Author: Chris Kennedy
Posted: Fri 4th Jan 2019, 20:37
Joined: 2013
Local Group: Sussex
I take a XW size 13 walking shoe/boot and use Altberg and Keen. The Altberg can be "custom" fit at extra cost. The Keen also make XW boots/shoes. Best of luck
Author: Andrew Wallace
Posted: Wed 12th Sep 2018, 18:16
Joined: 2018
Local Group: North of Scotland
Looking for some advice regarding footware suitable for long distance walking. I've been looking at the LOWA Renegade GTX and similar wide fitting boots. Does anybody use them and how are they after 50 miles? Thanks
Author: David Wright
Posted: Sun 25th Jun 2017, 10:11
Joined: 2014
Local Group: Marches
Post Script

just came across a boot from Altberg called a KISDON which is particularly wide - its on a new last (so I was told) so I'd not come across this before. Not exactly a light weight boot but it looked very well put together. They didn't have my size in stock but I think they may end up on my Christmas list.
Author: David Wright
Posted: Thu 18th May 2017, 12:42
Joined: 2014
Local Group: Marches
For boots, I've had several pairs of boots from Hanwag that are in a wider fitting - there are some others that are shaped specifically for people with bunions too
For lightweight shoes, I've found that Inov8's standard fit seems good - the precision fit is the narrow one. It may not be a pattern but I've spotted that some styles come out in one fitting and others in the opposite fitting BUT that the following season, shoes that were only narrow last year are now wider this year - lesson = don't write them off - the fittings may switch about from year to year.
Author: Elton Ellis
Posted: Thu 6th Apr 2017, 23:21
Joined: 2006
Local Group: Surrey
I have worn New Balance shoes, first running, now walking, 2E and 4E for 50 years and have never found any other make as good. I generally go for leather. The 1069 was excellent, but so far they don't seem to have a replacement.
Author: Raymond Wilkes
Posted: Sat 1st Apr 2017, 18:39
Joined: 2013
Local Group: West Yorkshire
Meindl aso do a wide fitting. Just got some but not been out in them
Author: John Griffin
Posted: Tue 28th Mar 2017, 11:17
Joined: 2010
Local Group: Staffordshire
Altberg do very wide fitting boots - I have an excellent pair which allow me as a 2e/4e to wear thick socks with a liner sock - however there are very few outlets stock their wider fittings (to the bemusement of the company). If you can get to Yorkshire for a fitting....? Go on their website.
Author: John Phillips
Posted: Sat 31st Dec 2016, 15:52
Joined: 2007
Local Group: South Pennine
I appreciate your obsevations that your walking shoes did not last long. I think this can be applied generally that approach shoes or fell running shoes will not have the longevity of a leather wallking boot. I would normally expect around 500 miles from a trainer type shoe whereas I would be disappointed with less than 1000 miles from a boot. Also bear in mind that softer rubber which allows better grip also wears out sooner. Ultimately you get what you pay for. It is up to you to pick what is right for you.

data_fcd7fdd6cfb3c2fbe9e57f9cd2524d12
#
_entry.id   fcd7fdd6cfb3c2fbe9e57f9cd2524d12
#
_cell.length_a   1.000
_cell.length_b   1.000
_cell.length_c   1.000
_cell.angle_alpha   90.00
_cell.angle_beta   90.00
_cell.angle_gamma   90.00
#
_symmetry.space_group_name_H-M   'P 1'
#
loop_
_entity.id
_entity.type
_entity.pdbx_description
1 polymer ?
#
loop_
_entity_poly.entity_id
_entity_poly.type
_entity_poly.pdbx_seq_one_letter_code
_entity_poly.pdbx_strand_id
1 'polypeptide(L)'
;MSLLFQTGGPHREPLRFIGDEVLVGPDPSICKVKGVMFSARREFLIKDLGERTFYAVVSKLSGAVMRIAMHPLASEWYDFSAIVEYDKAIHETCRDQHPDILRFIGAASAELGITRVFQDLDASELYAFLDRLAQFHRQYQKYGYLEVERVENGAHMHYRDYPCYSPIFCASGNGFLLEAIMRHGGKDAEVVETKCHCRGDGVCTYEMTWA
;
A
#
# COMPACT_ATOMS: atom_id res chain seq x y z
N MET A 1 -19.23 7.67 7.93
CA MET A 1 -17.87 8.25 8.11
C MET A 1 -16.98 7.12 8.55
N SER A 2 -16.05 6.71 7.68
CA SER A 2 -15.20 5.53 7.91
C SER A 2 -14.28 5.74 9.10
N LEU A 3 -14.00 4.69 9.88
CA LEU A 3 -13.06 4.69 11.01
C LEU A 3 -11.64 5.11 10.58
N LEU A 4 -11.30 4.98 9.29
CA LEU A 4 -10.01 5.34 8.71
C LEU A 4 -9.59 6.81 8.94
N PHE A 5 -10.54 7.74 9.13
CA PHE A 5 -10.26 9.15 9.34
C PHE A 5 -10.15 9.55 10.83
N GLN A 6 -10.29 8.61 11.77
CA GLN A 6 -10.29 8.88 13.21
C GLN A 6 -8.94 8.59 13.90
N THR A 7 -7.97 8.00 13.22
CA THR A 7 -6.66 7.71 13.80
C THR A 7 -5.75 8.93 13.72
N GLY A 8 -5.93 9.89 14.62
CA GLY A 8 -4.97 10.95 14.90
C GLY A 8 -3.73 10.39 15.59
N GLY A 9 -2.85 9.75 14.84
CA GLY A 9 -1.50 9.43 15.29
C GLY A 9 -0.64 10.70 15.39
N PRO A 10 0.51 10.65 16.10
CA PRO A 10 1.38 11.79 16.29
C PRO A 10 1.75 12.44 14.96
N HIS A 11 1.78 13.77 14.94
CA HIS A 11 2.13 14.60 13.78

Lets not forget that we spend several pounds getting to a walk and on parking fees. What we spend on footwear on a days walk pales into insignificance
Author: Dick Bowman
Posted: Fri 30th Dec 2016, 15:16
Joined: 2014
Local Group: London
My experience with a pair of New Balance walking shoes was brief and unsatisfactory. Wore out in months.
Author: Gary Baldwin
Posted: Fri 30th Dec 2016, 8:11
Joined: 2016
Local Group: Thames Valley
Thanks for your replies Mike, which have given me a few leads, so very much appreciated

Thanks again, Gary
Author: Mike Childs
Posted: Thu 29th Dec 2016, 19:25
Joined: 1990
Local Group: Dorset
These may be worth thinking about - I have a pair of NB 610 trail shoes myself.

Sportsshoes.com offer big discounts and are reliable

https://www.sportsshoes.com/product/new691205/new-balance-mt610v4-trail-gtx-running-shoes-(4e-width)/#
Author: Mike Childs
Posted: Thu 29th Dec 2016, 19:04
Joined: 1990
Local Group: Dorset
I use Keen "Targhee" shoes, and have also got a pair of Targhee boots (which I only use in horribly wet and cold conditions) I think that it is possible to get extra wide fittings in this shoe.
Author: Mike Childs
Posted: Thu 29th Dec 2016, 18:51
Joined: 1990
Local Group: Dorset
Hi Gary ,

New Balance do quite a range of wide fitting trainers, some of which are fine for long distance walking

e.g. http://www.newbalance.co.uk/men/shoes/running/stability-and-motion-control-1/new-balance-860v6/M860-V6.html?dwvar_M860-V6_color=Blue%20Ashes_with_White#color=Blue Ashes_with_White&width=4E

If you want a more robust waterproof shoe or boot in leather and fabric mix, KEEN are made for the American market , which means they are wider fitting. I personally find that Keen shoes are robust comfortable and ideal for winter walking in poor conditions.

Two provisos : try before you buy - and what works for me may not work as well for you...
Author: Gary Baldwin
Posted: Thu 29th Dec 2016, 9:20
Joined: 2016
Local Group: Thames Valley
I'm after some advice, from more senior members/ long time walkers. I'm after a new pair of walking shoes/ boots, but I have very wide feet (a fitting of 4EE according to one web site) & was after advice as to what would be the best/ most appropriate wide fitting shoe/ boot currently on the market. I wouldn't say money is no object, but obviously the priority is getting something that fits well & is comfortable. Thanks in advance